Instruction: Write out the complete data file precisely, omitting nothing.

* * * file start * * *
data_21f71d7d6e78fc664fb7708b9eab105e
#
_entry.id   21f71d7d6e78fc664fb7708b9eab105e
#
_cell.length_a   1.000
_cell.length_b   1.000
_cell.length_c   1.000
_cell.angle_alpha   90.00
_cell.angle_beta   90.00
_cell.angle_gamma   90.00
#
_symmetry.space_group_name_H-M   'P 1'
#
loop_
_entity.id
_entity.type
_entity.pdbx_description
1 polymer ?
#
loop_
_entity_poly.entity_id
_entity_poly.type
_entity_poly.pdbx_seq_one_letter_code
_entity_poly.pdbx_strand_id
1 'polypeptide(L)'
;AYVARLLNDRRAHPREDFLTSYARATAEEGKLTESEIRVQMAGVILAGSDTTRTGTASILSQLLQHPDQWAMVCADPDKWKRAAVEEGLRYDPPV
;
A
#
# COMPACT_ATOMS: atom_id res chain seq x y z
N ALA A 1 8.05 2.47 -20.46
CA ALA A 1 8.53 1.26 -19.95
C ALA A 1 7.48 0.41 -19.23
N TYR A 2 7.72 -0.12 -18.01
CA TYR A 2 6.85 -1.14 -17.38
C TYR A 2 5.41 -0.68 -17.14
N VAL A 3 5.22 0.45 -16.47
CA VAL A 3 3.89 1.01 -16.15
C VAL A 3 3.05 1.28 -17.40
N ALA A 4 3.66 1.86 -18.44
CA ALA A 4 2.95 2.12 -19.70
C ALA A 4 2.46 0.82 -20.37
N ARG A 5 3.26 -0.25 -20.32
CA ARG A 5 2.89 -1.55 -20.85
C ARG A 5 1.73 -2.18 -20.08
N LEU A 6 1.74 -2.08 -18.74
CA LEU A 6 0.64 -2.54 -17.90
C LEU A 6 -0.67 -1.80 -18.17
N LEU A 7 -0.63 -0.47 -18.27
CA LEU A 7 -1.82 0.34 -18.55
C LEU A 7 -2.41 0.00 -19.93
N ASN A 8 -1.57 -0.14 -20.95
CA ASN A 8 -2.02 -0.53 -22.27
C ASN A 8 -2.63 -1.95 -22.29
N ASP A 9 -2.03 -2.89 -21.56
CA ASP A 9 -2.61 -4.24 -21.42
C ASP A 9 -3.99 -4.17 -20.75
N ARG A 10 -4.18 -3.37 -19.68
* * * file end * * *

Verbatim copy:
data_21f71d7d6e78fc664fb7708b9eab105e
#
_entry.id   21f71d7d6e78fc664fb7708b9eab105e
#
_cell.length_a   1.000
_cell.length_b   1.000
_cell.length_c   1.000
_cell.angle_alpha   90.00
_cell.angle_beta   90.00
_cell.angle_gamma   90.00
#
_symmetry.space_group_name_H-M   'P 1'
#
loop_
_entity.id
_entity.type
_entity.pdbx_description
1 polymer ?
#
loop_
_entity_poly.entity_id
_entity_poly.type
_entity_poly.pdbx_seq_one_letter_code
_entity_poly.pdbx_strand_id
1 'polypeptide(L)'
;AYVARLLNDRRAHPREDFLTSYARATAEEGKLTESEIRVQMAGVILAGSDTTRTGTASILSQLLQHPDQWAMVCADPDKWKRAAVEEGLRYDPPV
;
A
#
# COMPACT_ATOMS: atom_id res chain seq x y z
N ALA A 1 8.05 2.47 -20.46
CA ALA A 1 8.53 1.26 -19.95
C ALA A 1 7.48 0.41 -19.23
N TYR A 2 7.72 -0.12 -18.01
CA TYR A 2 6.85 -1.14 -17.38
C TYR A 2 5.41 -0.68 -17.14
N VAL A 3 5.22 0.45 -16.47
CA VAL A 3 3.89 1.01 -16.15
C VAL A 3 3.05 1.28 -17.40
N ALA A 4 3.66 1.86 -18.44
CA ALA A 4 2.95 2.12 -19.70
C ALA A 4 2.46 0.82 -20.37
N ARG A 5 3.26 -0.25 -20.32
CA ARG A 5 2.89 -1.55 -20.85
C ARG A 5 1.73 -2.18 -20.08
N LEU A 6 1.74 -2.08 -18.74
CA LEU A 6 0.64 -2.54 -17.90
C LEU A 6 -0.67 -1.80 -18.17
N LEU A 7 -0.63 -0.47 -18.27
CA LEU A 7 -1.82 0.34 -18.55
C LEU A 7 -2.41 0.00 -19.93
N ASN A 8 -1.57 -0.14 -20.95
CA ASN A 8 -2.02 -0.53 -22.27
C ASN A 8 -2.63 -1.95 -22.29
N ASP A 9 -2.03 -2.89 -21.56
CA ASP A 9 -2.61 -4.24 -21.42
C ASP A 9 -3.99 -4.17 -20.75
N ARG A 10 -4.18 -3.37 -19.68